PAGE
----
The Sun Life Financial 2012 Canadian Unretirement Index is based on the results of an Ipsos Reid poll of 3,701 working Canadians aged 30 to 65. It also found 48% of Canadians plan to phase in their retirement by working part-time or freelance.
Among Canadians who expect to work past the traditional retirement age of 65, 61% say they plan to work because they need to and only 39% say it’s because they want to.
Of those planning to phase in their retirement:
- 21% plan to start the process between age 50 and 59.
- 43% plan to start the process between age 60 and 65.
- 8% plan to start the process between age 66 and 70.
"Interest in phased retirement has been growing over the past few years,” says Ian Markham, Canadian Retirement Innovation Leader with the professional services firm Towers Watson. "Baby boomers are looking at it as a way to prolong their careers, pay off some debts and make a smooth transition into retirement. Having additional income during this transition creates an additional financial safety net for Canadians – which we're seeing as increasingly important in today's economy."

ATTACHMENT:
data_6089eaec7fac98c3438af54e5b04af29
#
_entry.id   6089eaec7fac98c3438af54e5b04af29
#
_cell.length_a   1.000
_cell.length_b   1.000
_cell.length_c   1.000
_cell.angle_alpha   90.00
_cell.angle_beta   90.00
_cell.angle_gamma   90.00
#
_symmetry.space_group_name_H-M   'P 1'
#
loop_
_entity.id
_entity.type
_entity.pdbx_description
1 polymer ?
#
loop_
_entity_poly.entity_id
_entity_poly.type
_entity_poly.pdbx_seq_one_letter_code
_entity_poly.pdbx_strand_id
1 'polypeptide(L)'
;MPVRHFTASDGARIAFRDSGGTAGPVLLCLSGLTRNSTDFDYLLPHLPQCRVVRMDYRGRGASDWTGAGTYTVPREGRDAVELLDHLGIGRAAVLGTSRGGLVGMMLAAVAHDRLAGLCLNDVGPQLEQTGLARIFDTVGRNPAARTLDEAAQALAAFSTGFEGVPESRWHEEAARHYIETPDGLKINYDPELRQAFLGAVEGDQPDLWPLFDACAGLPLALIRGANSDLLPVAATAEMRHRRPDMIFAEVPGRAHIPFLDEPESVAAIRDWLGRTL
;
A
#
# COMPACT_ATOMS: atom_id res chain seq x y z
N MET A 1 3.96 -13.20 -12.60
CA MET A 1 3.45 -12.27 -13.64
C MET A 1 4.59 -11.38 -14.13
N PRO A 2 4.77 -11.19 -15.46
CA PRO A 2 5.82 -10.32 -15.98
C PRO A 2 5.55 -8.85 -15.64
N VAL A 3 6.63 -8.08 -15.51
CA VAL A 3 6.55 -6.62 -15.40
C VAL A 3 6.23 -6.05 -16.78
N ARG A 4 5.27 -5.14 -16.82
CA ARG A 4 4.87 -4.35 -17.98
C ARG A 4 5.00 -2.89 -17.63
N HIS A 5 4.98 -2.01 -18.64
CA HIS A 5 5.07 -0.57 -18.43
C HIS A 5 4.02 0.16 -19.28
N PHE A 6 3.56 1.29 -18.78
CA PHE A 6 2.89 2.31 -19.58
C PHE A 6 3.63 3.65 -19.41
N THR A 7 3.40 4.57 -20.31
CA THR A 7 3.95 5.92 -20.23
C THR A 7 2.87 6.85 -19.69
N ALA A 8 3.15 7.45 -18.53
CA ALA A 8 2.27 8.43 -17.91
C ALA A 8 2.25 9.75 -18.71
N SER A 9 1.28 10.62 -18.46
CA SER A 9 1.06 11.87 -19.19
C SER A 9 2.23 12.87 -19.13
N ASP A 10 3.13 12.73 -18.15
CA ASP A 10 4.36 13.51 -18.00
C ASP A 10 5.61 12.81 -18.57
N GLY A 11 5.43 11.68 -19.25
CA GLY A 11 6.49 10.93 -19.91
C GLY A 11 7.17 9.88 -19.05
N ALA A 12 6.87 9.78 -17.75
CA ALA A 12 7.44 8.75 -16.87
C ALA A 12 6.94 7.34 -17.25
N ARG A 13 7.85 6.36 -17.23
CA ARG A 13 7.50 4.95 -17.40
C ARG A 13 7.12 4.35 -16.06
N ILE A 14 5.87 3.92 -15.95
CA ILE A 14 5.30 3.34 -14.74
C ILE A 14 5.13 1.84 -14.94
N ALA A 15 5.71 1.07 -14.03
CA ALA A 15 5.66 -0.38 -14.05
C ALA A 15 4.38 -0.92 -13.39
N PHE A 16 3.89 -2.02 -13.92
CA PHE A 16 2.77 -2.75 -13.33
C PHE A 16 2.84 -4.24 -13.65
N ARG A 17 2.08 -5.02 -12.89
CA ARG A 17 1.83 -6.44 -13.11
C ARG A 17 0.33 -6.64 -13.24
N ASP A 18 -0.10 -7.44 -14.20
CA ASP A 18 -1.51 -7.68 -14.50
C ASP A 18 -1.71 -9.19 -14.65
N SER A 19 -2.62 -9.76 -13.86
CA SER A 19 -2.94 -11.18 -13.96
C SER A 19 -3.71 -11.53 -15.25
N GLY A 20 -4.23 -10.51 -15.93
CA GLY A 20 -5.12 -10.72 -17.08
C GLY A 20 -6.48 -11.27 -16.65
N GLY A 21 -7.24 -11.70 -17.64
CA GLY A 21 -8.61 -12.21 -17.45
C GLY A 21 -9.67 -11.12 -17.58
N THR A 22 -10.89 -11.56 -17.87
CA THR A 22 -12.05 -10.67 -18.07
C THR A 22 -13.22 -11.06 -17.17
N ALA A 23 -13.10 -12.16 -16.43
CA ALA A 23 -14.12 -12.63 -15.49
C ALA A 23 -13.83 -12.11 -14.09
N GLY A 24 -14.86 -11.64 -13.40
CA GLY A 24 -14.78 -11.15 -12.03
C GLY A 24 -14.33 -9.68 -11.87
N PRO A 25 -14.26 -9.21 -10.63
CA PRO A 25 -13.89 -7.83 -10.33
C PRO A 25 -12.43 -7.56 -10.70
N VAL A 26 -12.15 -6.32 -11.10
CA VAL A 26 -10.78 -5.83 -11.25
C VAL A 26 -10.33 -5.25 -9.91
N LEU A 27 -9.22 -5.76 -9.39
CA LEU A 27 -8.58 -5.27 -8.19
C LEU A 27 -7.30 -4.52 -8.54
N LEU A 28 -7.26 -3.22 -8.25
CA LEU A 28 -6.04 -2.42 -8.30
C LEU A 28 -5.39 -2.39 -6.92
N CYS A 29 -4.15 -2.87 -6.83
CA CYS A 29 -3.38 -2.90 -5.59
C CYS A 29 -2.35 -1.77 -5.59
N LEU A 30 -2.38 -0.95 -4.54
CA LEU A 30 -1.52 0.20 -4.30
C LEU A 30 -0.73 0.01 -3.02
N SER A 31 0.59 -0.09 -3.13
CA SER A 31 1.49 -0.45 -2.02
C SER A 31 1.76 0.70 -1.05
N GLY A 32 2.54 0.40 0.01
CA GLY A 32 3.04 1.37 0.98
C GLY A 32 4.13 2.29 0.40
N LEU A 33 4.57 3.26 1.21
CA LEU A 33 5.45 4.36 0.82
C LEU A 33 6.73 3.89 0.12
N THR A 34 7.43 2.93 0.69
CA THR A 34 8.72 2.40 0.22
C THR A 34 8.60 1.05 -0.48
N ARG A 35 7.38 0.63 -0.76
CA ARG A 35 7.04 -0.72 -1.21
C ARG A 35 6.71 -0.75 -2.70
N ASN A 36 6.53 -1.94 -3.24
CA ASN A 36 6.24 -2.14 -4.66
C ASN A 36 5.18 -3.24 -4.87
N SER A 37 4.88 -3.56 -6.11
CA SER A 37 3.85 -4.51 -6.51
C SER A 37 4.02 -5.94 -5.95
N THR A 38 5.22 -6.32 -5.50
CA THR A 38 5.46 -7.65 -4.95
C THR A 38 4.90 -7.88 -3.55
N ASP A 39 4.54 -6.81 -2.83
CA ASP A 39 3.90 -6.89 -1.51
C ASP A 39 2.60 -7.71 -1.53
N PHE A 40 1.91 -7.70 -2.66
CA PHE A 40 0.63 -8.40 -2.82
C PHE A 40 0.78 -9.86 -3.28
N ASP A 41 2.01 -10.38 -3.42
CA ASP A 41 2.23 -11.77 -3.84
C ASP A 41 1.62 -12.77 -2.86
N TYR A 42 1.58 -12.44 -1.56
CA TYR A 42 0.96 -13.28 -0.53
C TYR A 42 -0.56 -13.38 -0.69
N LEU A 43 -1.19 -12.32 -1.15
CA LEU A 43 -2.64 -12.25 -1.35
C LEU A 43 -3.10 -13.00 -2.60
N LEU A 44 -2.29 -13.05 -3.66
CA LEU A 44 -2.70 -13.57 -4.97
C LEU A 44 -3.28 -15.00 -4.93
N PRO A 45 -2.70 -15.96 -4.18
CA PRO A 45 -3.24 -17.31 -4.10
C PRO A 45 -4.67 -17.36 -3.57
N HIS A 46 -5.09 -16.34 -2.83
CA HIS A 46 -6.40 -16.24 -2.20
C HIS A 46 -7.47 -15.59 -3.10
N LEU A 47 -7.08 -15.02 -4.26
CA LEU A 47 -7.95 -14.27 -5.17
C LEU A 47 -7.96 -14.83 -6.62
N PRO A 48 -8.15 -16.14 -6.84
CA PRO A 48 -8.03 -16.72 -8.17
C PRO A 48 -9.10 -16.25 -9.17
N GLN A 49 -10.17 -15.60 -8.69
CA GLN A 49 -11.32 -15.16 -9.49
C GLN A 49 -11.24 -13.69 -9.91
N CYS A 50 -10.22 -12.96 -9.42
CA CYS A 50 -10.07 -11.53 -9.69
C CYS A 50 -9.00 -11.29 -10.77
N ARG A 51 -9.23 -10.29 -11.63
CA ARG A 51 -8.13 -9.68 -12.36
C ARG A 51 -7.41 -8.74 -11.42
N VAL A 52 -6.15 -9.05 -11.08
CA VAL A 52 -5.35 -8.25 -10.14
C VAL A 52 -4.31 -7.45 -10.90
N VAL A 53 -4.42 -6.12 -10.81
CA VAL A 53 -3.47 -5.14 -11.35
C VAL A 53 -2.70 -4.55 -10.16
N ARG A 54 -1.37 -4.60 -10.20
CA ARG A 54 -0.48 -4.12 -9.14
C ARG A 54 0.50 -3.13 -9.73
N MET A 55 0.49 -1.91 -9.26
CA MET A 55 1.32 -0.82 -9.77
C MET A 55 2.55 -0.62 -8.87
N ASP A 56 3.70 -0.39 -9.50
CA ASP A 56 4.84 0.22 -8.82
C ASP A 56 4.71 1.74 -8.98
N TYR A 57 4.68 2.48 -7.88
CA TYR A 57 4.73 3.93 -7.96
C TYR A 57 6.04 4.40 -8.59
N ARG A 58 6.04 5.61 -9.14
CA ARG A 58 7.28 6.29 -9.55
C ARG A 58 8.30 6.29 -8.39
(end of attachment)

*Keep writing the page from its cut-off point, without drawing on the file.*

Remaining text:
Consumer debt is having an impact on retirement planning:
- 47% are worried about debt in retirement.
- 44% say paying down debt is their number one financial priority.
- 20% say their number one financial priority is saving for retirement.
The good news is Canadians are also living longer. According to Statistics Canada, the average life expectancy for Canadians at age 65 is 20 years, with women living even longer than men. Stats Can also predicts that 17,000 Canadians could reach age 100 by the early 2030s.
"Canadians are living better and working longer,” said Moses Znaimer, President of CARP, Canada’s 350,000-member association for A New Vision Of Aging. “It’s no secret that my mantra has long been, ‘The best way to keep going is to keep going.’ For Zoomers, working past the traditional age of retirement can be both personally beneficial and financially necessary.”